Like all rhino conservation projects, the team at Borana manages and monitors the population and provides veterinary care if a rhino is sick or injured. Dams have been constructed to create new artificial water sources. This has encouraged rhinos and other species to move into habitats that have long had sufficient browse but that previously had insufficient water available. As a result, rhinos are distributing themselves more evenly across the available habitat, helping to increase the number of rhinos that the Conservancy can support, and reducing intra-species fighting.

Cattle are of huge importance to local communities dependent on livestock for the local economy. Grazing land is in short supply, and tensions amongst different ethnic and political groups can cause violent interactions. Borana is one of many wildlife havens that actively works with neighbouring communities to allow managed grazing within the Conservancy. The cattle’s dung disperses seeds and enriches the soil, while income is generated from livestock sales, both for Borana and the local herders.

Since 2005, communities have also benefited from a Mobile Health Clinic, a health care service provided by the Conservancy in partnership with the Ministry of Health, and education support for local children and adults. The Borana Education Support Programme (BESP) is intended to improve literacy levels and education amongst children in seven local primary schools.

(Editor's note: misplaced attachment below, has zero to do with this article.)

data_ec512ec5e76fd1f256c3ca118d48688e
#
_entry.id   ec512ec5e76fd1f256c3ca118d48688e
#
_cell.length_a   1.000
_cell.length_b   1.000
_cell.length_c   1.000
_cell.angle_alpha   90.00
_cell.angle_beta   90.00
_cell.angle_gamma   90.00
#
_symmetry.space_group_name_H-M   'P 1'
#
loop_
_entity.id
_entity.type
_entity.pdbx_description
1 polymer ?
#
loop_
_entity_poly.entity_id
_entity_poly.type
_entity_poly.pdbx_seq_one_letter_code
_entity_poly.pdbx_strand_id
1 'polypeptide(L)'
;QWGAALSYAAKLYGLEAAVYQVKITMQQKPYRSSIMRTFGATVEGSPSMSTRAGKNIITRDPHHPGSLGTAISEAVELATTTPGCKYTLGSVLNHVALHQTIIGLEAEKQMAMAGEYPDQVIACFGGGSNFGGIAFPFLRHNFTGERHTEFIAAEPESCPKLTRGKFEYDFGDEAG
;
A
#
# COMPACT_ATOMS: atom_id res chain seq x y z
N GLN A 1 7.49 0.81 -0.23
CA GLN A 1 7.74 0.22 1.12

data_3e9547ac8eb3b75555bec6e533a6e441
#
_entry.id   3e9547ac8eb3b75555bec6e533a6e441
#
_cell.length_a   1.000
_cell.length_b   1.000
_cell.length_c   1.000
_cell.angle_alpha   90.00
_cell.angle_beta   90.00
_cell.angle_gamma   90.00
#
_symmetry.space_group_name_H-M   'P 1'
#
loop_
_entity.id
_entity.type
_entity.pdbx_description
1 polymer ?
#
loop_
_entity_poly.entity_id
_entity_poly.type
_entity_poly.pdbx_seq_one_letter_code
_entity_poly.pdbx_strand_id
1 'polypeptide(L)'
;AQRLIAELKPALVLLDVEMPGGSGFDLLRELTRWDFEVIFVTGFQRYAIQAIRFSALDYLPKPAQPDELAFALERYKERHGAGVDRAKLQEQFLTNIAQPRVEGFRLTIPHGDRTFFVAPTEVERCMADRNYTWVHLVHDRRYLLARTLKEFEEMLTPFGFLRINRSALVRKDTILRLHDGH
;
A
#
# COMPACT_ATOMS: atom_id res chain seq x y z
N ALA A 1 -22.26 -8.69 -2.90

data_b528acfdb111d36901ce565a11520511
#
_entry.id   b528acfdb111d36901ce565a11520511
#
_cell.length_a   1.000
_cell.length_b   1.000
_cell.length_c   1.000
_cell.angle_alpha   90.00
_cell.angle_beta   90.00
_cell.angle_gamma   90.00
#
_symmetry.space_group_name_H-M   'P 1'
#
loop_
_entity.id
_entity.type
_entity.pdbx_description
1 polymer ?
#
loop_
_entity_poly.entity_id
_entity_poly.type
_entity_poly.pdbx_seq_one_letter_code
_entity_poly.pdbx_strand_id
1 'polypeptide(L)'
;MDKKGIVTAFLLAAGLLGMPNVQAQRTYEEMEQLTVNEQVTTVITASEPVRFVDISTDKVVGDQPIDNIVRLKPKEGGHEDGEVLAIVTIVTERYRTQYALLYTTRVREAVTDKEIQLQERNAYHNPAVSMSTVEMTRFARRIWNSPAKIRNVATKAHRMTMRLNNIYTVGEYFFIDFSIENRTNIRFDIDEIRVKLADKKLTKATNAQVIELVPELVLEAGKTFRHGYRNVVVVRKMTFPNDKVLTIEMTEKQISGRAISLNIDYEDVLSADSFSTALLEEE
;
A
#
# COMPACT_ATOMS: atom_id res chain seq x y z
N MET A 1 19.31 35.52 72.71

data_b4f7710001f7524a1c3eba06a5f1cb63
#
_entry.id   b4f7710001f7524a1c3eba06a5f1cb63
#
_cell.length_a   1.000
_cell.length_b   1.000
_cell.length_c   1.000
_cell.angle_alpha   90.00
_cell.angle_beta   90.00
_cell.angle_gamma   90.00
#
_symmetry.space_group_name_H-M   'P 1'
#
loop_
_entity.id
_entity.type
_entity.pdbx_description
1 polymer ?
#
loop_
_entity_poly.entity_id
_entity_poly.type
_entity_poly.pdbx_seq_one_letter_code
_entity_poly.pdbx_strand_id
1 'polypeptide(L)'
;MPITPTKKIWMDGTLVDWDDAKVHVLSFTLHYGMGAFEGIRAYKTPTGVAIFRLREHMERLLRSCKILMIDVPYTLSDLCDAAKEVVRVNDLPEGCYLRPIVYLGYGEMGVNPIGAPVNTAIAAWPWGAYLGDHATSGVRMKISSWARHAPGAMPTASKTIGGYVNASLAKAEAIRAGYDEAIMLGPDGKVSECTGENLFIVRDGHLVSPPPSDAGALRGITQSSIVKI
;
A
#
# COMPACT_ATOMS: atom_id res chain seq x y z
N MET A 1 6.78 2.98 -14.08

Efforts to expand Borana’s community education work reached new heights in 2022 when a new Conservation Education Programme, proudly coined ‘Mazingira Yetu’ or ‘Our environment’, was launched. This exciting new programme will deepen local people’s understanding about the importance of a healthy ecosystem for people, plants, and animals alike. A Conservation Education Centre has been constructed using an old tannery building, which includes a projection room for documentary screenings, accommodation, dining area complete with pizza oven, and a safari bus. Known as the ‘Mazingira Express’, this vehicle takes students out onto guided safaris on the Conservancy where they are taught about a variety of topics, from the importance of soil health to food chains.

Our work

Save the Rhino International has supported the heroic work of rangers at Borana Conservancy, helping to keep rangers safe and motivated, both for their own welfare whilst working under tough conditions, and for the welfare of the rhinos they protect.

Our funds have gone towards purchasing rations and equipment for rangers – from the basics like better backpacks and boots, to training and new ranger accommodation – to provide some comfort after long days out on patrol.

We have also funded the Conservancy’s aerial surveillance and rhino monitoring activities, veterinary treatment of black rhinos injured from fighting, the Mobile Health Clinic, and the anti-poaching canine unit based at Lewa that not only helps catch poachers but has also been deployed to find lost children and stolen livestock or property.

Borana has also been a focus for Save the Rhino’s education strategy, and we have assisted with funding for school cooking stoves, rainwater-harvesting systems, and water-storage tanks. We have also been instrumental in the development of Mazingira Yetu. Our funds have been allocated towards hiring specialists in conservation education to advise on its framework, development and syllabus, purchase and conversion of the ‘Mazingira Express’ bus, and the salaries of conservation educators.

Rhino Dog Squad Appeal 2015


Black rhino

(Diceros bicornis)


Anti-poaching and rhino monitoring

Canine units

Community conservation

Protecting Rhinos
Reducing Illegal Horn Trade
Involving Communities
Bringing Experts Together